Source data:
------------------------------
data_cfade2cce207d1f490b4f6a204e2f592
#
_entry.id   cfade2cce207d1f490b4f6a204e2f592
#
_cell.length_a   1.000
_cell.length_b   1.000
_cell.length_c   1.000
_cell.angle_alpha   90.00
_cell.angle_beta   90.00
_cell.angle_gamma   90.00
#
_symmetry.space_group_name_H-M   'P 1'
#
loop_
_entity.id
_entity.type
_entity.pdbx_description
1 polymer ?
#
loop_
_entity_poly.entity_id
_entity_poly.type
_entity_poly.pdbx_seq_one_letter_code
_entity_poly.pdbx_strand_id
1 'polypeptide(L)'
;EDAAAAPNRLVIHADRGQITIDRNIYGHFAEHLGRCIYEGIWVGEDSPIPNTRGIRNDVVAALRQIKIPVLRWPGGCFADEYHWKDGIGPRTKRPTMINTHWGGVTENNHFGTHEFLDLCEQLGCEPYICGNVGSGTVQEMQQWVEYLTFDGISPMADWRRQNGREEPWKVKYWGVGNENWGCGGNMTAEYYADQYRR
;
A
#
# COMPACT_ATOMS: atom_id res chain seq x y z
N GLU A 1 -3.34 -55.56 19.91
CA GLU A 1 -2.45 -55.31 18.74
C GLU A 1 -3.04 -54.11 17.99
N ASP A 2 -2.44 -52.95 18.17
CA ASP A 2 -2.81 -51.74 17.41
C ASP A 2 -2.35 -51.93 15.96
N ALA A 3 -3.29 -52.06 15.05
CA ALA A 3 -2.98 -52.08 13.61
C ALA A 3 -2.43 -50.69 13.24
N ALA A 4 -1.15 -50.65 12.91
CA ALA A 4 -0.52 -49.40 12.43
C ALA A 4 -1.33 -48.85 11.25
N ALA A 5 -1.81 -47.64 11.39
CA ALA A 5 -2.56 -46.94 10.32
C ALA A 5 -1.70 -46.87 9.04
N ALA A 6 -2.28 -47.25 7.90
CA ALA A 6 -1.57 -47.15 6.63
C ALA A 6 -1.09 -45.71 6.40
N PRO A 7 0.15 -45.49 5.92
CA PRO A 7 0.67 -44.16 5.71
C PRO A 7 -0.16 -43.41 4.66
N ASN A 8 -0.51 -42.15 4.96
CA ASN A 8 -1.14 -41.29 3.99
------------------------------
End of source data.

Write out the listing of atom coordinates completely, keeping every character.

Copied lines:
data_cfade2cce207d1f490b4f6a204e2f592
#
_entry.id   cfade2cce207d1f490b4f6a204e2f592
#
_cell.length_a   1.000
_cell.length_b   1.000
_cell.length_c   1.000
_cell.angle_alpha   90.00
_cell.angle_beta   90.00
_cell.angle_gamma   90.00
#
_symmetry.space_group_name_H-M   'P 1'
#
loop_
_entity.id
_entity.type
_entity.pdbx_description
1 polymer ?
#
loop_
_entity_poly.entity_id
_entity_poly.type
_entity_poly.pdbx_seq_one_letter_code
_entity_poly.pdbx_strand_id
1 'polypeptide(L)'
;EDAAAAPNRLVIHADRGQITIDRNIYGHFAEHLGRCIYEGIWVGEDSPIPNTRGIRNDVVAALRQIKIPVLRWPGGCFADEYHWKDGIGPRTKRPTMINTHWGGVTENNHFGTHEFLDLCEQLGCEPYICGNVGSGTVQEMQQWVEYLTFDGISPMADWRRQNGREEPWKVKYWGVGNENWGCGGNMTAEYYADQYRR
;
A
#
# COMPACT_ATOMS: atom_id res chain seq x y z
N GLU A 1 -3.34 -55.56 19.91
CA GLU A 1 -2.45 -55.31 18.74
C GLU A 1 -3.04 -54.11 17.99
N ASP A 2 -2.44 -52.95 18.17
CA ASP A 2 -2.81 -51.74 17.41
C ASP A 2 -2.35 -51.93 15.96
N ALA A 3 -3.29 -52.06 15.05
CA ALA A 3 -2.98 -52.08 13.61
C ALA A 3 -2.43 -50.69 13.24
N ALA A 4 -1.15 -50.65 12.91
CA ALA A 4 -0.52 -49.40 12.43
C ALA A 4 -1.33 -48.85 11.25
N ALA A 5 -1.81 -47.64 11.39
CA ALA A 5 -2.56 -46.94 10.32
C ALA A 5 -1.70 -46.87 9.04
N ALA A 6 -2.28 -47.25 7.90
CA ALA A 6 -1.57 -47.15 6.63
C ALA A 6 -1.09 -45.71 6.40
N PRO A 7 0.15 -45.49 5.92
CA PRO A 7 0.67 -44.16 5.71
C PRO A 7 -0.16 -43.41 4.66
N ASN A 8 -0.51 -42.15 4.96
CA ASN A 8 -1.14 -41.29 3.99